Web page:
Had Bravo not gone back to cut a quick and straight Gazi delivery and been hit on pad first, Bangladesh could have spent the break cursing their luck, which did not change in the afternoon. Rubel struck Samuels on the pad first ball on resumption, but a close shout was turned down. First ball of Rubel's next over, Samuels slashed and the edge flew over slip. He had further issues against Rubel, whose short deliveries did not rise enough to be ducked under, and did not come quickly enough to be pulled with timing. A tuck to leg off his 329th delivery brought up Samuels' first Test double century in what has easily been his most productive year.
Chanderpaul did not need the kind of fortune Samuels had. His pace of scoring was also more consistent across sessions. He made 52 off 96 in the second, and added 57 off 110 in the third. As he so often does, Chanderpaul began quietly. He opened up an hour after lunch to play several cuts, steers, and sweeps, and stepped out to lift Shakib for a straight six. Chanderpaul hit fewer boundaries after tea, but that made little difference to his strike-rate.
With the old ball difficult to time on the slow wicket, both Samuels and Chanderpaul went after the third new ball. The Bangladesh quicks were largely wayward with it, with Abul being taken for three fours in the 164th over. Previous edges had hardly carried, but Rubel finally got one to rear enough to take the shoulder of Samuels' bat and carry to gully.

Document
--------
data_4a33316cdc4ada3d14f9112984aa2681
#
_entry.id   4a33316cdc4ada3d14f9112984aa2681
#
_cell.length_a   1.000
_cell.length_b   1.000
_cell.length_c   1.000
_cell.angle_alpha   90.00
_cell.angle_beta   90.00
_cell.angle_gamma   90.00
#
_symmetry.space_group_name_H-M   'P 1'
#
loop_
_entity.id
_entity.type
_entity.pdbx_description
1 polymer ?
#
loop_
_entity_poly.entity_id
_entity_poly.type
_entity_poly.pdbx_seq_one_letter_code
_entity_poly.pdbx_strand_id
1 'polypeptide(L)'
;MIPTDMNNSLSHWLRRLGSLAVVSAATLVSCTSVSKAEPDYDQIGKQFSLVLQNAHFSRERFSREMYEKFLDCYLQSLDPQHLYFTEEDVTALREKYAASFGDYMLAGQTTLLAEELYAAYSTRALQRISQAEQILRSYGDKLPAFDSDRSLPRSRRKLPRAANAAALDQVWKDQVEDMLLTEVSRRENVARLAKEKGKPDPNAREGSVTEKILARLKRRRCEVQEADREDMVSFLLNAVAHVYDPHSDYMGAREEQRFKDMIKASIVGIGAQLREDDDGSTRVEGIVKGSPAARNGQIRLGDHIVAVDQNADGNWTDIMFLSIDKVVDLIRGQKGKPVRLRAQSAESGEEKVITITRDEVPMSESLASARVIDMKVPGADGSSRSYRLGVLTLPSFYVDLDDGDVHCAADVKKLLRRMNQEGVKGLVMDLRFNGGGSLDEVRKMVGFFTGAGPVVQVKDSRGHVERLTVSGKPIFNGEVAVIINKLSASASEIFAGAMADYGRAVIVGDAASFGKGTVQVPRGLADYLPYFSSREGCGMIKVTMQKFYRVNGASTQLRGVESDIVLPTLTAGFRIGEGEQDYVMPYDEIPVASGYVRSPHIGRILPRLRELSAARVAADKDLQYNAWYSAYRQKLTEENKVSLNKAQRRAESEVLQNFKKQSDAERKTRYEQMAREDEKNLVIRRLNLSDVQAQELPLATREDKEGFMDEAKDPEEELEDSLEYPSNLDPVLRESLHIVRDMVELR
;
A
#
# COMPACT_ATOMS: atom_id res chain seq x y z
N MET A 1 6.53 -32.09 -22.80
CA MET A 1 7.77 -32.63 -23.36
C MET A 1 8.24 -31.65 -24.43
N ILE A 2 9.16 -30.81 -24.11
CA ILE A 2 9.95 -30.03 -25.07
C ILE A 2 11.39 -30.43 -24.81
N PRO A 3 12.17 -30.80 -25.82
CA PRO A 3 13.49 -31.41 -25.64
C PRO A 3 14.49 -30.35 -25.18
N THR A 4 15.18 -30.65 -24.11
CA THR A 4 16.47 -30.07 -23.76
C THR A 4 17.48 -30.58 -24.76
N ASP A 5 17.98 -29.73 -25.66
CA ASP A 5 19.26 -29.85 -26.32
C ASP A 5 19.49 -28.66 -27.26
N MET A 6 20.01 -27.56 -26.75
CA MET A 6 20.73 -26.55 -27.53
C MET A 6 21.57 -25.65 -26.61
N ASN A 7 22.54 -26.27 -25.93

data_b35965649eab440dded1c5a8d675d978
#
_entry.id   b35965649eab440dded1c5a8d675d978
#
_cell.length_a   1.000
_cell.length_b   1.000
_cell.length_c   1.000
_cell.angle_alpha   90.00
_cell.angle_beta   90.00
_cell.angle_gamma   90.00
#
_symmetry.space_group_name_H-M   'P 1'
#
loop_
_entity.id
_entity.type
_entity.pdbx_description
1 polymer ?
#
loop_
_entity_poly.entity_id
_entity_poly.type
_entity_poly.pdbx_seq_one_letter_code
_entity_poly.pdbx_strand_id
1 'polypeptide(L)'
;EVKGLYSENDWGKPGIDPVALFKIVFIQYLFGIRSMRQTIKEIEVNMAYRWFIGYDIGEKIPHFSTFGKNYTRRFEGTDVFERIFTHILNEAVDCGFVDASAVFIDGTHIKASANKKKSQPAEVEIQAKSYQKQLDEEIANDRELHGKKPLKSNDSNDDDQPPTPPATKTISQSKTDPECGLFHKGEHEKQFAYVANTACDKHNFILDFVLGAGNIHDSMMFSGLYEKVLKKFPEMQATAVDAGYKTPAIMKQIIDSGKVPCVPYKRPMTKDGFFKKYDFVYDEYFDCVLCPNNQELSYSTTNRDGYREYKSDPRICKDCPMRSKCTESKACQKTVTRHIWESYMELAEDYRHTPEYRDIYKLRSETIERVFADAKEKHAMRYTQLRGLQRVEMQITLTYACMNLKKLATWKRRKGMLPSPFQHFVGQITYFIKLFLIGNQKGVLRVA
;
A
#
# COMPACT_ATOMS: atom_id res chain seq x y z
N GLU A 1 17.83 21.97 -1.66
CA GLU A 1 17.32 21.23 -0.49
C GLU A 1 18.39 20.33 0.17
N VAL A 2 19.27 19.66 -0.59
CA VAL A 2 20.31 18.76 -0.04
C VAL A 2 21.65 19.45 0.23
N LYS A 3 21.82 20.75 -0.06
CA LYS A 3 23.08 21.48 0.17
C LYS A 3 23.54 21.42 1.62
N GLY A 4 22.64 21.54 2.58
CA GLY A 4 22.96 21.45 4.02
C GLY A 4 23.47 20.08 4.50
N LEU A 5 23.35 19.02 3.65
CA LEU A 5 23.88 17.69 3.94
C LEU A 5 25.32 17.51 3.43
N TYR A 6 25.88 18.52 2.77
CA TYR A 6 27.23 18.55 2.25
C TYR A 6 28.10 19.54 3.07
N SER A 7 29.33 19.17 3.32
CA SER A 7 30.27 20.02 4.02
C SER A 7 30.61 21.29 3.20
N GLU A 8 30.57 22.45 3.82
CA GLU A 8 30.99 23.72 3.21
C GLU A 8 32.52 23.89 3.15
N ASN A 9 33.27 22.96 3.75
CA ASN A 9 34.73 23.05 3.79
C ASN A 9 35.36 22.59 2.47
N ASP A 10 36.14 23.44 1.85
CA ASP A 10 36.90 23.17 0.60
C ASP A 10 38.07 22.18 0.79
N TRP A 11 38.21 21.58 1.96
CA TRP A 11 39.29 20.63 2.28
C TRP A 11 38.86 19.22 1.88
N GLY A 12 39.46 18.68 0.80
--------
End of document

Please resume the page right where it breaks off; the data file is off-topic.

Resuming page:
Abul was taken off after that over, only his second with the third new ball. Gazi came on, and Chanderpaul lifted his first ball over mid-off to move to 99, and reached his hundred in the same over. Like Samuels had on day two, Chanderpaul also ended day three unbeaten on 109. Bangladesh would be hoping for the small mercy that Chanderpaul does not cut loose on Saturday morning, like Samuels did today.
Abhishek Purohit is an editorial assistant at ESPNcricinfoFeeds: Abhishek Purohit
© ESPN Sports Media Ltd.
|Comments have now been closed for this article
Both batsmen seemingly have buckets of talent at their disposal and the backing of their captains, but soft dismissals relentlessly follow both around the Test arena
Josh Hazlewood has been on Australian cricket's radar since he was a teenager. The player that made a Test debut at the Gabba was a much-improved version of the tearaway from 2010
The new stand-in captain has the makings of a long-term leader, given his ability to stay ahead of the game
The failed gamble of handing Karn Sharma a Test debut despite him having a moderate first-class record means India have to rethink who their spinner will be
Stats highlights from the first day of the second Test between Australia and India in Brisbane
After a long time we have seen an Indian team and captain enjoy the challenge of trying to overcome stronger opposition in an overseas Test
It's just to say that while India don't stand a chance on normal bouncy pitches, the seaming tracks give their bowlers a chance to take 20 wickets